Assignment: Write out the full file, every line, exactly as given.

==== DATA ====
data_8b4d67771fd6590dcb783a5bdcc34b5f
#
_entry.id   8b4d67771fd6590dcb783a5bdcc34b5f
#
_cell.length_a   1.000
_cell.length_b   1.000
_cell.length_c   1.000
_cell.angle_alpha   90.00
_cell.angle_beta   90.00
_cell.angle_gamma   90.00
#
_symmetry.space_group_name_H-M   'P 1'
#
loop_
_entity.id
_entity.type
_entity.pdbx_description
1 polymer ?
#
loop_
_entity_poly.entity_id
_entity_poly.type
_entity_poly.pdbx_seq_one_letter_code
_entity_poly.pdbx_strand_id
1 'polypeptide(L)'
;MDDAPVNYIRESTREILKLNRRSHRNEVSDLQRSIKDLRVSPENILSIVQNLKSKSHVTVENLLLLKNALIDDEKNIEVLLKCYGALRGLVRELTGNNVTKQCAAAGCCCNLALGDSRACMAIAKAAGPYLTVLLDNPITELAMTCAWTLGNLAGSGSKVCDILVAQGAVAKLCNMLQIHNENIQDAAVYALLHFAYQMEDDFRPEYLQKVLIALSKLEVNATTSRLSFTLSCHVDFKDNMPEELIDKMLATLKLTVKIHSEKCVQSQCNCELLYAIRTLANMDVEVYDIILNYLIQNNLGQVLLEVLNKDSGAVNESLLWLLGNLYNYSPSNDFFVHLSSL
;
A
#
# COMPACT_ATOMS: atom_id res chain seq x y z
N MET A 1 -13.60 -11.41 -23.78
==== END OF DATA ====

data_8b4d67771fd6590dcb783a5bdcc34b5f
#
_entry.id   8b4d67771fd6590dcb783a5bdcc34b5f
#
_cell.length_a   1.000
_cell.length_b   1.000
_cell.length_c   1.000
_cell.angle_alpha   90.00
_cell.angle_beta   90.00
_cell.angle_gamma   90.00
#
_symmetry.space_group_name_H-M   'P 1'
#
loop_
_entity.id
_entity.type
_entity.pdbx_description
1 polymer ?
#
loop_
_entity_poly.entity_id
_entity_poly.type
_entity_poly.pdbx_seq_one_letter_code
_entity_poly.pdbx_strand_id
1 'polypeptide(L)'
;MDDAPVNYIRESTREILKLNRRSHRNEVSDLQRSIKDLRVSPENILSIVQNLKSKSHVTVENLLLLKNALIDDEKNIEVLLKCYGALRGLVRELTGNNVTKQCAAAGCCCNLALGDSRACMAIAKAAGPYLTVLLDNPITELAMTCAWTLGNLAGSGSKVCDILVAQGAVAKLCNMLQIHNENIQDAAVYALLHFAYQMEDDFRPEYLQKVLIALSKLEVNATTSRLSFTLSCHVDFKDNMPEELIDKMLATLKLTVKIHSEKCVQSQCNCELLYAIRTLANMDVEVYDIILNYLIQNNLGQVLLEVLNKDSGAVNESLLWLLGNLYNYSPSNDFFVHLSSL
;
A
#
# COMPACT_ATOMS: atom_id res chain seq x y z
N MET A 1 -13.60 -11.41 -23.78